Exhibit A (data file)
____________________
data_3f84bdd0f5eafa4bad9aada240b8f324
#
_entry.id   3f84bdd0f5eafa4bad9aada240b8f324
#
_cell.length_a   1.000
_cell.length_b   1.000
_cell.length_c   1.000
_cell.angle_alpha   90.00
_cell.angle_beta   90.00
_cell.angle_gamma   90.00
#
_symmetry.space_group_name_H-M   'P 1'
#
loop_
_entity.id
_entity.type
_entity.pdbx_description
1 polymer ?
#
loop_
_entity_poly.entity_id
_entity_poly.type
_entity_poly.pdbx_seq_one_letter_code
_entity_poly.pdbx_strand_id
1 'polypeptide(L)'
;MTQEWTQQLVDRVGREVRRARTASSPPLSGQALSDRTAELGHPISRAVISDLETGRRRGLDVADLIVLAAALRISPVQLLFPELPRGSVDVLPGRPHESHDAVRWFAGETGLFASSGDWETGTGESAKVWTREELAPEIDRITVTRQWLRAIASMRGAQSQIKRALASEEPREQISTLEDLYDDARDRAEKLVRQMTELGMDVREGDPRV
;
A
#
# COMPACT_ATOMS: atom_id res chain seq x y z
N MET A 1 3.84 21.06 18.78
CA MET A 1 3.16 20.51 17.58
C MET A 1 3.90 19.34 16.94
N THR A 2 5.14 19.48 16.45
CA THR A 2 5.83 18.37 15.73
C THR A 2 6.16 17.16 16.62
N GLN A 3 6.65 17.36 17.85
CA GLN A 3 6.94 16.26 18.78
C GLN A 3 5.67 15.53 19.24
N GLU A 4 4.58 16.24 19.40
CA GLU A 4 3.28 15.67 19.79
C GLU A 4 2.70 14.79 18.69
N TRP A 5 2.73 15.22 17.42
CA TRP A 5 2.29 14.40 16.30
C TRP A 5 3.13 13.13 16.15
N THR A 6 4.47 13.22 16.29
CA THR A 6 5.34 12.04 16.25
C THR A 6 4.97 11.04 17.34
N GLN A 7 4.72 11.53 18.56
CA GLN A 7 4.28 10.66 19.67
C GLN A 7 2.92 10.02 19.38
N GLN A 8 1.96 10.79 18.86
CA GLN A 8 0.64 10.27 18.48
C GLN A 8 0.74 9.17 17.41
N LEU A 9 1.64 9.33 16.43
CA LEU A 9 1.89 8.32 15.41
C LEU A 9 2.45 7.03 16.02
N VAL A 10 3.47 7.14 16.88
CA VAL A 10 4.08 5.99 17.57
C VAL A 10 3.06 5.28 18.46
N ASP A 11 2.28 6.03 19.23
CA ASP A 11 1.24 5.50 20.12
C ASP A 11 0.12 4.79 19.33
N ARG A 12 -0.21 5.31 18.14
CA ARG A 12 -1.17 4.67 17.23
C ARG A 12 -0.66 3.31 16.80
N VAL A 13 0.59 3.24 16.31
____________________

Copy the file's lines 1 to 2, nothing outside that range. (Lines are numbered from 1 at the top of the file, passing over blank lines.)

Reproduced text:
data_3f84bdd0f5eafa4bad9aada240b8f324
#